Switchable Pullup/Pulldown for ADC

Thread Starter

mtechautomotive

Joined Feb 11, 2009
16
Hi,

I am looking to create an automotive circuit that allows my MCU which is doing the ADC to (via softweare and other GPIO pins) enable or disable a series of pullups or pull downs:
1- 5V 10K Pullup
2- 10K Pulldown to Gnd
3- No Pulldowns/Pullsups

I have 16 channels to handle, so looking for most cost effective methods!

Thanks in advance,
 

k1ng 1337

Joined Sep 11, 2020
1,036
Hi, what microcontroller are you using and why do you want to use pull resistors with an ADC? Some microcontrollers have internal pull resistors on GPIO pins which can be enabled on demand.

Also, it might be a good idea to draw a diagram or flow chart because you have 16 channels doing mystery stuff. You'll get better responses if you paint the entire picture of your setup.
 

Ian0

Joined Aug 7, 2020
10,277
Most microcontrollers have pull-ups which you can switch on and off.
Some also have pull-downs, but the accuracy of the resistors is not good.
If your micro is not equipped, then just use another GPIO pin with a resistor connector attached to it.
 

BobTPH

Joined Jun 5, 2013
9,296
What do you expect the result to be when you read an ADC input with a pullup or pulldown?
 
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Thread Starter

mtechautomotive

Joined Feb 11, 2009
16
Hi the circuit has an opamp beftwnee the sensor signal and the MCU, so cant use intneral PU/PDs. Use pullups for things lioke thermisters to act as top half of potential divider to 5v.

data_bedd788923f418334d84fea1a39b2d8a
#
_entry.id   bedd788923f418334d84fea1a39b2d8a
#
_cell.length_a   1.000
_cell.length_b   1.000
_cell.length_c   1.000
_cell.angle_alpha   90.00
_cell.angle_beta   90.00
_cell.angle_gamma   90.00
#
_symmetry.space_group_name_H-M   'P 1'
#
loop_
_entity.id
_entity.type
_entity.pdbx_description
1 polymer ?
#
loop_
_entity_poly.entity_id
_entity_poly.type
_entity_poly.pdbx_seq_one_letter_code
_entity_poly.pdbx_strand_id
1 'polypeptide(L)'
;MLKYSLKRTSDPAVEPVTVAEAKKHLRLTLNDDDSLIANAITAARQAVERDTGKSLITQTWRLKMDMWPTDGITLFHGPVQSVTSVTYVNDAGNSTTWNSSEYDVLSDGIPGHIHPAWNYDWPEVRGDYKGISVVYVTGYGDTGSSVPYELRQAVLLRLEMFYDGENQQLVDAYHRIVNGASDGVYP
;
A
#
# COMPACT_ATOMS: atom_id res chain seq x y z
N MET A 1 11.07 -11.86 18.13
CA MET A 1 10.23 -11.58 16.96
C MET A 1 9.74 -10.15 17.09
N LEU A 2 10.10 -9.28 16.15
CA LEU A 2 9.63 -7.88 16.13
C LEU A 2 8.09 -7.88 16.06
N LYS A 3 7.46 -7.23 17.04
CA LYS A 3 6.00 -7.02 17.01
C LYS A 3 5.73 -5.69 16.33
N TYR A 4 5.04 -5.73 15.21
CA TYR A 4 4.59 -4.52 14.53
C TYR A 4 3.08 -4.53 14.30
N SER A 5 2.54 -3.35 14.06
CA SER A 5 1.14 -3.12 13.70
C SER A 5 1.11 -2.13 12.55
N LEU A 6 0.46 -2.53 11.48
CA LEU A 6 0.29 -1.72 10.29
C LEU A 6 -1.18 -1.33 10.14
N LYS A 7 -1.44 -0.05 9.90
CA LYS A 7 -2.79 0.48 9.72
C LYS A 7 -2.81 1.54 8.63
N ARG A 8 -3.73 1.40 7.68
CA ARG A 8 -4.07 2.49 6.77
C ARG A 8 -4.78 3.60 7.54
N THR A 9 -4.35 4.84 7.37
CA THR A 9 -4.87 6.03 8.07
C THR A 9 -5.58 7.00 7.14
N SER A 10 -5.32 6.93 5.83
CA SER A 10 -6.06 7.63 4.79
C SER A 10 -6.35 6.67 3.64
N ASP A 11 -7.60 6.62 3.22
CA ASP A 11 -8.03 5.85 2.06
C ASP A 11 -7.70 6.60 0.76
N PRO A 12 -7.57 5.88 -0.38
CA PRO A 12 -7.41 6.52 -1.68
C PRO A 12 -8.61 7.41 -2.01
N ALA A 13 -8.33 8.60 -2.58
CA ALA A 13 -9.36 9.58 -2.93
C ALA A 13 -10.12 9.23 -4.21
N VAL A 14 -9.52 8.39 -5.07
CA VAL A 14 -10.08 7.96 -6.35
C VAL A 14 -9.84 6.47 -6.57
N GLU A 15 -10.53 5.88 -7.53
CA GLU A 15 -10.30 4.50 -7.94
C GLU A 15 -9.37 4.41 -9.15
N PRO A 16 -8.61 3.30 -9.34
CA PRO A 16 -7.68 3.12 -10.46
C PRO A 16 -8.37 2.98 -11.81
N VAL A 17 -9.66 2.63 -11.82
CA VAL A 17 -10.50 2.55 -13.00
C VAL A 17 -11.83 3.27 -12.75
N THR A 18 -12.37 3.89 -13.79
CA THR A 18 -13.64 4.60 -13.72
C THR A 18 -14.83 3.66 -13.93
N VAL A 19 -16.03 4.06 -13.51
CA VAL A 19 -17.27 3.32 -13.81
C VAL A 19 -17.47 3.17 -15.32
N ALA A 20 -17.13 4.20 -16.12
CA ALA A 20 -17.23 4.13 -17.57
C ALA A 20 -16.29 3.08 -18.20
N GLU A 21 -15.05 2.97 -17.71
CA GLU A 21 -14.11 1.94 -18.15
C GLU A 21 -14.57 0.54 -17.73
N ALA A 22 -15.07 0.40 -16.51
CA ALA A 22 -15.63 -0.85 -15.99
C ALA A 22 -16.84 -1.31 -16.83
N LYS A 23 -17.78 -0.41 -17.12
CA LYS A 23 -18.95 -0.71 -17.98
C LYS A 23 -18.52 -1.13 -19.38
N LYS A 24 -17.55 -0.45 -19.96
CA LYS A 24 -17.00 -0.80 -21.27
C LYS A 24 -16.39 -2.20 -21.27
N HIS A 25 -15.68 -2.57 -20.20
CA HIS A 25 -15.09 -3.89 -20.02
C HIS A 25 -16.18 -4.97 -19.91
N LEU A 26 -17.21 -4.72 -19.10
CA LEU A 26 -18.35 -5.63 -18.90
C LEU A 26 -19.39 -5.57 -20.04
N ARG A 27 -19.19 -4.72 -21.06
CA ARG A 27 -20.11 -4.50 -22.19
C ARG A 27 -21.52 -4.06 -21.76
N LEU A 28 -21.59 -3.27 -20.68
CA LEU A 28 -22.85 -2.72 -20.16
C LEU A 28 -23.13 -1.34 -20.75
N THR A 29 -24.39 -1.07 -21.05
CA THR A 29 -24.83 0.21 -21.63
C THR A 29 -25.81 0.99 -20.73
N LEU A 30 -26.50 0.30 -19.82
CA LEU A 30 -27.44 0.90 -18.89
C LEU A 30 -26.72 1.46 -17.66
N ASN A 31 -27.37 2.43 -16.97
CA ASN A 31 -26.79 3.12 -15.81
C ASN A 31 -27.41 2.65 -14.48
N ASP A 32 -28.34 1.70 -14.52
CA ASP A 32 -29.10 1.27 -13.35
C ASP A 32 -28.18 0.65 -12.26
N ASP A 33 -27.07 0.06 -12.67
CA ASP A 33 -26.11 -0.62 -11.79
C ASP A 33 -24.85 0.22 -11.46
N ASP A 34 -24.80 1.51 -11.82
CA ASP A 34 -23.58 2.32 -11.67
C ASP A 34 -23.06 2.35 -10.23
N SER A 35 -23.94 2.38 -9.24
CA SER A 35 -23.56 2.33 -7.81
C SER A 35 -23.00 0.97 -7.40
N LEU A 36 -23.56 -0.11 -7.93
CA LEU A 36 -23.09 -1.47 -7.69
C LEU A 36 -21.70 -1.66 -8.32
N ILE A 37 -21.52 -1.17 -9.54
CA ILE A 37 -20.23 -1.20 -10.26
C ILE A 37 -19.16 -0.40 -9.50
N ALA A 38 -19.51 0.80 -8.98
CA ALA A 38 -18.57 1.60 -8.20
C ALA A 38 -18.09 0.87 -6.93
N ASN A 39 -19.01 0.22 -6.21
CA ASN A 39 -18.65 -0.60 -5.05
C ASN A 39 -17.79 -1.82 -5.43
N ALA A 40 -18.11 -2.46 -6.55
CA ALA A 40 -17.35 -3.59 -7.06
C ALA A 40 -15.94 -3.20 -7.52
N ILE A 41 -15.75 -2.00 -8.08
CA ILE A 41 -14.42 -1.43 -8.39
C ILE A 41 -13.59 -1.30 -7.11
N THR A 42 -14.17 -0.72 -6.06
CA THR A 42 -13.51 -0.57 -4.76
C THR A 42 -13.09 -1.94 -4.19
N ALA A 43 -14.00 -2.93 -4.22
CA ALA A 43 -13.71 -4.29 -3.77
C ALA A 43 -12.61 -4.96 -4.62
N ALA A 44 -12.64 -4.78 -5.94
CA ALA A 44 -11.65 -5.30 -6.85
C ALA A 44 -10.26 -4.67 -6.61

Papabravo

Joined Feb 24, 2006
21,322
Hi,

I am looking to create an automotive circuit that allows my MCU which is doing the ADC to (via softweare and other GPIO pins) enable or disable a series of pullups or pull downs:
1- 5V 10K Pullup
2- 10K Pulldown to Gnd
3- No Pulldowns/Pullsups

I have 16 channels to handle, so looking for most cost effective methods!

Thanks in advance,
I cannot imagine why anybody in their right mind would want to do this.
 

Thread Starter

mtechautomotive

Joined Feb 11, 2009
16
I cannot imagine why anybody in their right mind would want to do this.
Its very common on aftermarket ECUs (in fact all of them pretty much).

Sometimes you use a channel for a thermister, in which case you need to pull the channel high vuya say 1k to 5V. Sometimes, you want it to be a simple 0-5v input from a voltage output sensor like oil pressure, in which case no pullup, and sometimes you need it for noisy stuff which needs to be pulled low gently (via 1Mohm) such as lambda sensors. The idea is to give the user flexiubility in what a specific pin on the ECU will be used for.

The current design is RealWorld pin -> Unity gain opamp -> MCU, hence we cannot use MCUs pullups (and thats dangerous anyway for automotive, but we need to source 5V via 1K, Gnd via 1Mohm or just leave as floating ADC input. :)
 

ElectricSpidey

Joined Dec 2, 2017
2,889
What you want is possible using analog switches such as the CD4066 or possibly tri-state buffers, but the bugaboo is going to be the control system for 16 channels. The least parts might be shift registers but that will require a good bit of coding.

Actually, your best bet might just be a second MCU or FPGA.